your life your health

In the past 17 years, this column has often addressed the importance of hope in the healthcare process. Without hope, personal healthcare improvement will not happen. Increasingly, in the context of a patient-centered medical home model of care, we have realized that while technology and science can treat diseases, neither can produce health.

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From May 1999 to May 2009, SETMA built tools and designed a model of care that laid the foundation of a patient-centered medical home. In June 2015, as SETMA adds the crown of Behavioral Health to our medical home model, we have met the standards of excellence of all organizations which recognize and/or accredit PC-MH.

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This spring and summer mark significant milestones for SETMA and for Carolyn Holly and myself. May 8, 2015, Carolyn and I celebrate the 50th anniversary of our graduation from college. Aug. 1, 2015, SETMA celebrates the 20th anniversary of its founding. And Aug. 7, 2015, my wife and I celebrate our 50th wedding anniversary.

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As our medical home grew, SETMA started a patient-centered council from which we could get feedback about how we can improve our services. As our idea of this project grew, we realized that more than “feedback” on what we had decided to do, we wanted our patients and community to give us guidance on what we should do and/or what they wanted us to do.

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Fig. 2

In a September 2012 article titled, “Atypical Antipsychotic Use in Patients With Dementia: Managing Safety Concerns,” the American Journal of Psychiatry stated: “In the elderly population, the largest number of prescriptions for atypical antipsychotics is written for the neuropsychiatric symptoms (NPS) of dementia, e.g., delusions, depression, agitation which affect up to 97 percent of people with dementia.

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The team leaves for home March 25 after a very successful meeting. The team incl

An announcement of and introduction to the seventh Medical Home Summit was published in this column Jan. 22.

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For the past several years, SETMA has been involved in a research project with the Robert Wood Johnson Foundation conducted by the MacColl Institute in Seattle, Washington. In the fall of 2014, a SETMA team attended a face-to-face meeting with all 30 practices that are part of the “Learning from Exemplar Ambulatory Practices” study (see www.setma.com/letters/Robert-Wood-Johnson-Foundation-PCT-LEAP).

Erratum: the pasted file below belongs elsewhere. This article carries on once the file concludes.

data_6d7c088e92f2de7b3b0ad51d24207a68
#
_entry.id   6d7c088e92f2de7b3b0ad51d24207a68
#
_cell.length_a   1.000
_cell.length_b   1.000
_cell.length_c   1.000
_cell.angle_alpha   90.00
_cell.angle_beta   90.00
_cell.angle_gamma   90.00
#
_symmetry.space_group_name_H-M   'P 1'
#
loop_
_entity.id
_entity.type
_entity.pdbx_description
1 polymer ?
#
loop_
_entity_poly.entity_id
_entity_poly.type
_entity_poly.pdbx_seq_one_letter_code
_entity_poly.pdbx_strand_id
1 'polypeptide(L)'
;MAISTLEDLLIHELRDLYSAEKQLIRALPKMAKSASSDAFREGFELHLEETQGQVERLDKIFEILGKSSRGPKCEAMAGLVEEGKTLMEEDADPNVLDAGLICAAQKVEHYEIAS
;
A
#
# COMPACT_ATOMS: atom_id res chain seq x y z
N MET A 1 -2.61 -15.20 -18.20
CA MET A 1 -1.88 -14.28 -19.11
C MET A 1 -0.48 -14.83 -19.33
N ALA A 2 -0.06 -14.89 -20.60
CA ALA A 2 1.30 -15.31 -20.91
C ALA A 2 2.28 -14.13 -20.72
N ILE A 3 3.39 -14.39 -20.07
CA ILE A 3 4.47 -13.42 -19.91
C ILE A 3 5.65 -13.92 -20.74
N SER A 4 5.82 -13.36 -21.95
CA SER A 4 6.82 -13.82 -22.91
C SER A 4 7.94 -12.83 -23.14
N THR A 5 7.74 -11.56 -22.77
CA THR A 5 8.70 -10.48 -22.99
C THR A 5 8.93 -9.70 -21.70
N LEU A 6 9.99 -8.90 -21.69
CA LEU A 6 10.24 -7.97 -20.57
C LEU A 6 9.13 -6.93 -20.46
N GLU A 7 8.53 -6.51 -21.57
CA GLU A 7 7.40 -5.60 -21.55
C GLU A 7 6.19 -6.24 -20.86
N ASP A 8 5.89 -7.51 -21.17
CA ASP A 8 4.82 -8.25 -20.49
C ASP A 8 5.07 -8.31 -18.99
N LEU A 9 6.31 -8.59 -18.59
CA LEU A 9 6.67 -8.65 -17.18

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HEDIS@ is the most commonly used quality metric set. The only successful way to use quality metrics consistently is to have data aggregated automatically and to allow providers to see their performance at the time they are seeing each patients. This has been the key to SETMA’s success in improving care with the help of metrics.

SETMA’s Quality Metrics Philosophy

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Due to the Ebola outbreak, the critical role of the Centers for Disease Control in the health of the United States has come to the forefront of news and reporting. No one who has taken the time to listen to the public statements by the Director of the CDC Tom Frieden, MD, cannot be impressed with the mission, passion and expertise of the CDC. This dramatic and critical function of the CDC is newsworthy.

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In June 2013, the American Medical News published an article titled, “Serious work put into making primary care fun again.” With an anticipated serious shortage of primary care physicians over the next 20 years, the article addressed how to improve the lot of primary care providers, stating in part:

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